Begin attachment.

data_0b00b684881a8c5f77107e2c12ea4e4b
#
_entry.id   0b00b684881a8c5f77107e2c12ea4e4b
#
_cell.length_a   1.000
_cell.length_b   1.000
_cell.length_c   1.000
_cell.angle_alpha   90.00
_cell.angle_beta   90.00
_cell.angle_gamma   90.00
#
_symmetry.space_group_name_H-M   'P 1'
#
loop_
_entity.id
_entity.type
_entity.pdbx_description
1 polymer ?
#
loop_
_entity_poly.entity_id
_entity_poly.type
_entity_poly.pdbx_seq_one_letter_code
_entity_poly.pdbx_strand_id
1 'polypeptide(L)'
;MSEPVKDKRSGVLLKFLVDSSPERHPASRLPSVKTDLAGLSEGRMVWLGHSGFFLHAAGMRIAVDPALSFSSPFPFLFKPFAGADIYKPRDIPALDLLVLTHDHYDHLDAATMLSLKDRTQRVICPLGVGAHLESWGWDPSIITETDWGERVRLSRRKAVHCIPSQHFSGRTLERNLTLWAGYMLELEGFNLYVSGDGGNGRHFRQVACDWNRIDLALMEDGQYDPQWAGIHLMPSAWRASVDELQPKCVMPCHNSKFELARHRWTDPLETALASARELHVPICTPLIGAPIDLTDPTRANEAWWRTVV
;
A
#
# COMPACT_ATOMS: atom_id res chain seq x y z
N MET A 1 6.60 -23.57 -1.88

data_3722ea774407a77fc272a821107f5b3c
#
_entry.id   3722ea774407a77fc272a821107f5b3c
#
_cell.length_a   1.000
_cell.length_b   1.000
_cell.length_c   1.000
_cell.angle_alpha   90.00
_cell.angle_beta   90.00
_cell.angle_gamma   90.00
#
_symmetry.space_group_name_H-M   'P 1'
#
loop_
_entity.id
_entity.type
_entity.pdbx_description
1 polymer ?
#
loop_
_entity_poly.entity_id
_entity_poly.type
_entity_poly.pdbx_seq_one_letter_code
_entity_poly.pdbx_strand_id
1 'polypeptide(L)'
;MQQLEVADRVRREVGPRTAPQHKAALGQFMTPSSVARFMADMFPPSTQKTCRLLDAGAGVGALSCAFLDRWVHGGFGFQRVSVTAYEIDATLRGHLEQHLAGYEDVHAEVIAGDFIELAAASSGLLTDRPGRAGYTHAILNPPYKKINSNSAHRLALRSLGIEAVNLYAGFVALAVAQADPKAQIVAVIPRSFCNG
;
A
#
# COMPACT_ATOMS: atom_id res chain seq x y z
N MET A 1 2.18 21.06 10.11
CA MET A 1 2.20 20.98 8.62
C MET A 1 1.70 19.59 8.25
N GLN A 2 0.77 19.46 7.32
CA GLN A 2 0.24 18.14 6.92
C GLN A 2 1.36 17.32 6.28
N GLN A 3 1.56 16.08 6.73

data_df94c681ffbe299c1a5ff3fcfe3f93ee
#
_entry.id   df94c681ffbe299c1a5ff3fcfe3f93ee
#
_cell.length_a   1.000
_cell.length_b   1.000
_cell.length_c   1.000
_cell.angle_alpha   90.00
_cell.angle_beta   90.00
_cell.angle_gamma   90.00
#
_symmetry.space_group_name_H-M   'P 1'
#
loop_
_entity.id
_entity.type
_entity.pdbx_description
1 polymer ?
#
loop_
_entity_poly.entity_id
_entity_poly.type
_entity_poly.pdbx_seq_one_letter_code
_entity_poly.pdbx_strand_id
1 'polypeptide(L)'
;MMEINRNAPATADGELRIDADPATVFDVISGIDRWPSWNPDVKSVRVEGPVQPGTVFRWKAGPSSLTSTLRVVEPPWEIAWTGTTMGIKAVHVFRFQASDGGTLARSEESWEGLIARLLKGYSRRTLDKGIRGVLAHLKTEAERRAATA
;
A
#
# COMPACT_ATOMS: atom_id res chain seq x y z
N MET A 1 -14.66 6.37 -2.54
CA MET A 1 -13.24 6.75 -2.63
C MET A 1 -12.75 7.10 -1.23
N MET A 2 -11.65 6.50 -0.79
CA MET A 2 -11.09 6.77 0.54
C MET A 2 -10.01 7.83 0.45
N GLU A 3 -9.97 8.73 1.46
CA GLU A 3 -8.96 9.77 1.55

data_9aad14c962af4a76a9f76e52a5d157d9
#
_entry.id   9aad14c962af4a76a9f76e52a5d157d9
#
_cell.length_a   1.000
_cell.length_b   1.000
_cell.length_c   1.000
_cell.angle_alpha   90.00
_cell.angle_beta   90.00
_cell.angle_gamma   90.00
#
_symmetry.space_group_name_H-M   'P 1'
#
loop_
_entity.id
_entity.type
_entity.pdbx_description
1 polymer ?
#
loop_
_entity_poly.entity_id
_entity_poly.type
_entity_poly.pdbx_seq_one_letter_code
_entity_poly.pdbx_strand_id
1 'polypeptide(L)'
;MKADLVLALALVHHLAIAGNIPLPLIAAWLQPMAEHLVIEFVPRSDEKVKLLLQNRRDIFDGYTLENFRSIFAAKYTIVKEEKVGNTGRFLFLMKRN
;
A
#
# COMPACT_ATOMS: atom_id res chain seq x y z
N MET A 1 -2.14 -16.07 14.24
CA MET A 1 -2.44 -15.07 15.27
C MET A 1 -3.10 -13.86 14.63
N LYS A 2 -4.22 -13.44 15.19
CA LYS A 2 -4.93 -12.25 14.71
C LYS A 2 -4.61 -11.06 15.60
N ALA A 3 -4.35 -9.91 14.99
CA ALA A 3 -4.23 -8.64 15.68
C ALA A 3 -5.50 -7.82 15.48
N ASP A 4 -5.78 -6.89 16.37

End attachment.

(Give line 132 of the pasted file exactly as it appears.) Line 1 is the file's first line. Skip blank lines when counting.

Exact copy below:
;MKADLVLALALVHHLAIAGNIPLPLIAAWLQPMAEHLVIEFVPRSDEKVKLLLQNRRDIFDGYTLENFRSIFAAKYTIVKEEKVGNTGRFLFLMKRN